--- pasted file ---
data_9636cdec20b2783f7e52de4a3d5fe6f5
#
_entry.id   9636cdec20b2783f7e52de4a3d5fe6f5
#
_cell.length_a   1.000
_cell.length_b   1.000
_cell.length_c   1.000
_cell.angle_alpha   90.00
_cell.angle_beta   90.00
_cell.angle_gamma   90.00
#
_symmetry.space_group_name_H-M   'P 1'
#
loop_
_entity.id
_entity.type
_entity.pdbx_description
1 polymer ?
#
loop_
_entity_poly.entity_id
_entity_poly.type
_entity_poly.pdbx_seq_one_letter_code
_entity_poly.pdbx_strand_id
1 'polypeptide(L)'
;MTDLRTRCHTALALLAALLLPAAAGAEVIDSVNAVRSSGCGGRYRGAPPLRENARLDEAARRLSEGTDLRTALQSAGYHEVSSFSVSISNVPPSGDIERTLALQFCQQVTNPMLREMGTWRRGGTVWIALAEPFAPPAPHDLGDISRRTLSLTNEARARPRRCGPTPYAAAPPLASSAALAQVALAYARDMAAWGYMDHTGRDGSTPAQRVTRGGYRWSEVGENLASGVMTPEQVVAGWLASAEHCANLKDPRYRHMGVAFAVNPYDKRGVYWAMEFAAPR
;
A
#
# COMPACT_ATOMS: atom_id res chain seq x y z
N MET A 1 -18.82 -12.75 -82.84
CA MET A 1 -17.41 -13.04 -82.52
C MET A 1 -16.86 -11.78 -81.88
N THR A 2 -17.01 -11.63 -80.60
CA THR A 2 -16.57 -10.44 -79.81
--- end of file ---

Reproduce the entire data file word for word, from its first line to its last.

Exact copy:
data_9636cdec20b2783f7e52de4a3d5fe6f5
#
_entry.id   9636cdec20b2783f7e52de4a3d5fe6f5
#
_cell.length_a   1.000
_cell.length_b   1.000
_cell.length_c   1.000
_cell.angle_alpha   90.00
_cell.angle_beta   90.00
_cell.angle_gamma   90.00
#
_symmetry.space_group_name_H-M   'P 1'
#
loop_
_entity.id
_entity.type
_entity.pdbx_description
1 polymer ?
#
loop_
_entity_poly.entity_id
_entity_poly.type
_entity_poly.pdbx_seq_one_letter_code
_entity_poly.pdbx_strand_id
1 'polypeptide(L)'
;MTDLRTRCHTALALLAALLLPAAAGAEVIDSVNAVRSSGCGGRYRGAPPLRENARLDEAARRLSEGTDLRTALQSAGYHEVSSFSVSISNVPPSGDIERTLALQFCQQVTNPMLREMGTWRRGGTVWIALAEPFAPPAPHDLGDISRRTLSLTNEARARPRRCGPTPYAAAPPLASSAALAQVALAYARDMAAWGYMDHTGRDGSTPAQRVTRGGYRWSEVGENLASGVMTPEQVVAGWLASAEHCANLKDPRYRHMGVAFAVNPYDKRGVYWAMEFAAPR
;
A
#
# COMPACT_ATOMS: atom_id res chain seq x y z
N MET A 1 -18.82 -12.75 -82.84
CA MET A 1 -17.41 -13.04 -82.52
C MET A 1 -16.86 -11.78 -81.88
N THR A 2 -17.01 -11.63 -80.60
CA THR A 2 -16.57 -10.44 -79.81